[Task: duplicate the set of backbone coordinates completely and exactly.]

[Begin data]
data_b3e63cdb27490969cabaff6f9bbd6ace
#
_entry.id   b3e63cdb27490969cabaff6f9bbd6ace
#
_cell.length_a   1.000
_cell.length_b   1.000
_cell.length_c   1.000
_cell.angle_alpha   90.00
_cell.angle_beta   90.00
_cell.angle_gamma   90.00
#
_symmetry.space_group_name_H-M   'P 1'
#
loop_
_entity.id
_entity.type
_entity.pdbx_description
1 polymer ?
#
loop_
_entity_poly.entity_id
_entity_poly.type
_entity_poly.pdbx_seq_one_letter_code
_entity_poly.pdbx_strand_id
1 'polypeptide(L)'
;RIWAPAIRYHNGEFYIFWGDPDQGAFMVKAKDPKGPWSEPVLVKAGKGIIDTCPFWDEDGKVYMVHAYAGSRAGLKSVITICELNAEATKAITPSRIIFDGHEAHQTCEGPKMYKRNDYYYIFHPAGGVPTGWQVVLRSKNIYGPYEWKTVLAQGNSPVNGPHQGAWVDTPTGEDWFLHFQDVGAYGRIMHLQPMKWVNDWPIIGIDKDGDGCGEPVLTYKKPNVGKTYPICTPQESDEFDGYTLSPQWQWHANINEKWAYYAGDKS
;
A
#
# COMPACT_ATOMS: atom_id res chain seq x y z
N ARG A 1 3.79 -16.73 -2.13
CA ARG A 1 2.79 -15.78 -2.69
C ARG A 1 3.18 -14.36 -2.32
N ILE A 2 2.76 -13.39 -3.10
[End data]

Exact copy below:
data_b3e63cdb27490969cabaff6f9bbd6ace
#
_entry.id   b3e63cdb27490969cabaff6f9bbd6ace
#
_cell.length_a   1.000
_cell.length_b   1.000
_cell.length_c   1.000
_cell.angle_alpha   90.00
_cell.angle_beta   90.00
_cell.angle_gamma   90.00
#
_symmetry.space_group_name_H-M   'P 1'
#
loop_
_entity.id
_entity.type
_entity.pdbx_description
1 polymer ?
#
loop_
_entity_poly.entity_id
_entity_poly.type
_entity_poly.pdbx_seq_one_letter_code
_entity_poly.pdbx_strand_id
1 'polypeptide(L)'
;RIWAPAIRYHNGEFYIFWGDPDQGAFMVKAKDPKGPWSEPVLVKAGKGIIDTCPFWDEDGKVYMVHAYAGSRAGLKSVITICELNAEATKAITPSRIIFDGHEAHQTCEGPKMYKRNDYYYIFHPAGGVPTGWQVVLRSKNIYGPYEWKTVLAQGNSPVNGPHQGAWVDTPTGEDWFLHFQDVGAYGRIMHLQPMKWVNDWPIIGIDKDGDGCGEPVLTYKKPNVGKTYPICTPQESDEFDGYTLSPQWQWHANINEKWAYYAGDKS
;
A
#
# COMPACT_ATOMS: atom_id res chain seq x y z
N ARG A 1 3.79 -16.73 -2.13
CA ARG A 1 2.79 -15.78 -2.69
C ARG A 1 3.18 -14.36 -2.32
N ILE A 2 2.76 -13.39 -3.10